- Now for some of the situations where you could benefit from a more of this or stronger skills with this characteristic, what learning would be helpful? For example, with our dimension of dominance, if you wanted to be more influential, persuasive or assertive, what would learning would help? One avenue would be to take a course on assertiveness, or you could look at some of the applied material on influencing from Robert B. Cialdini.
By David Watterson
Many of us flinch when we hear that we are going to have an assessment done – on us. We most often interpret it as being an evaluation, and we are challenged with the awareness that we may come up short. At WAI, we are committed to at least having the discussion of clarifying the distinction of assessment vs evaluation. Without this, there is much needless confusion of purpose and outcome.
When we assess an individual, we are simply collecting relevant information about a person’s skills, abilities, personality, interests, etc. In essence, we are taking a personal inventory of these characteristics. Evaluation is then the assigning of a value to these dimensions in relationship to a goal, objective or outcome. None of these characteristics are positive or negative until you have declared your destination or purpose. Where are you going? What are you planning to do? Nothing is good or bad about a maple tree until you say what you are planning to do with it. Planting it in NE Ohio for shade purposes might be good, but in Arizona, not so much.
Often when I sit down with someone to do an assessment, I will ask what they are anticipating in the experience. They then comment that they are being evaluated. It is here when I explain that it is important that we put it in context. Is this for a specific job? How does this line up with their own career objectives? Is this for an overseas assignment? What works in one setting or for one purpose, may not be as productive in another setting or business challenge. What may be a strength in the morning in one meeting, may be a liability in the afternoon. What is most critical, is do we know who we are, and how do we manage who we are in relationship to being successful in all the different settings in which we find ourselves. That is just one of the advantages of being assessed, we are better at then managing who we are without worrying about what we have (or don’t have) that might fall short.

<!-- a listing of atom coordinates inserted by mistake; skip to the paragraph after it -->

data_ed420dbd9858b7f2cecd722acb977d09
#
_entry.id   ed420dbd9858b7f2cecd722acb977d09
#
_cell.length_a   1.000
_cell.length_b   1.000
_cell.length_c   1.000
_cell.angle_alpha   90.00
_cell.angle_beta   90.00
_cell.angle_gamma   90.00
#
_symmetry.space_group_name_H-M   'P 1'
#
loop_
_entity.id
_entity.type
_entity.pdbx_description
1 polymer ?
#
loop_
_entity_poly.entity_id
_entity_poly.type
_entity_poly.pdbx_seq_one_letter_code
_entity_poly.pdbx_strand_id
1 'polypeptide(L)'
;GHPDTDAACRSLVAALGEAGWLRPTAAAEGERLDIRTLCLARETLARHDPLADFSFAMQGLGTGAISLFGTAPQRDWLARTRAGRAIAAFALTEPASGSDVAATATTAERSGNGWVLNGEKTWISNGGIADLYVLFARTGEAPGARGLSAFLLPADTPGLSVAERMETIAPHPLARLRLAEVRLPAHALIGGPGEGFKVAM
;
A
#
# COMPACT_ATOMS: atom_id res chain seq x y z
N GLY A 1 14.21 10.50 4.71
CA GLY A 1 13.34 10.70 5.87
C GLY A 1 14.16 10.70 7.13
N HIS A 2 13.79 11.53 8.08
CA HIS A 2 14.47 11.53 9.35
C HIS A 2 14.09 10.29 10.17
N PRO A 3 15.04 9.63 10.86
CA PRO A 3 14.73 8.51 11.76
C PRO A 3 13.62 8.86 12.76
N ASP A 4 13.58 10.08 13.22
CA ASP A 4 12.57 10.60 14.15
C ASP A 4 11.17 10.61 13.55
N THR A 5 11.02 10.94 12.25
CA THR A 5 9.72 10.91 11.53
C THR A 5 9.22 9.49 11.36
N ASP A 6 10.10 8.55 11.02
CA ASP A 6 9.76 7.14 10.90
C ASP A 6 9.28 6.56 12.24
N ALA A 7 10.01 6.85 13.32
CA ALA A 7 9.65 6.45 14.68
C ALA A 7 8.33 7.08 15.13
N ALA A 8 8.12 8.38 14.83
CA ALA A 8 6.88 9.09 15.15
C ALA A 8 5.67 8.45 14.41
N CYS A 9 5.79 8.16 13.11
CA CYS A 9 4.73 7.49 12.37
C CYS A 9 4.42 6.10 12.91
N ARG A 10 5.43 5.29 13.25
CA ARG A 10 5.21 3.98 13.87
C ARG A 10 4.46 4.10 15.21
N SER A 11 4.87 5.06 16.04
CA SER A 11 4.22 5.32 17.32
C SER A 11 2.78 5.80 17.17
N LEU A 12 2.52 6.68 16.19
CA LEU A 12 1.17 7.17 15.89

We do quite a bit of work in leadership assessment and development. We insist on having the individual and organization put into context what does their definition of leadership look like. William Shackleton was a great leader in a crisis when his ship (a three-masted schooner) was trapped in the ice on an Antarctic expedition. He led his men through two years of endurance to finally get to safety; however, he was consistently unsuccessful in business ventures back in his British homeland.
Our goals in assessment and evaluation are to increase self-awareness to better handle the situations that we are facing to be more effective and have more fun. We are not interested in fixing and changing, as much as, we are looking to create awareness and to teach skills to use the assessment to better evaluate life’s challenges in a productive context. We encourage the organizations that we work with to do the same.
By Mark Kogelnik
Finding and retaining quality talent continues to be a top priority for organizations, regardless of size or industry. Properly motivated people, aligned with a company’s values and strategy, are crucial to achieving organizational excellence. But finding the “right” person, takes an incredible amount of time, effort and money. The stakes are high: the cost of a bad hire is staggering. However, the value of an engaged associate is priceless. Unfortunately, there is no sure-fire way to guarantee success of a new hire. However, there are opportunities to gather and utilize more self-reported data during the interview process to lower the risk and increase the likelihood of success.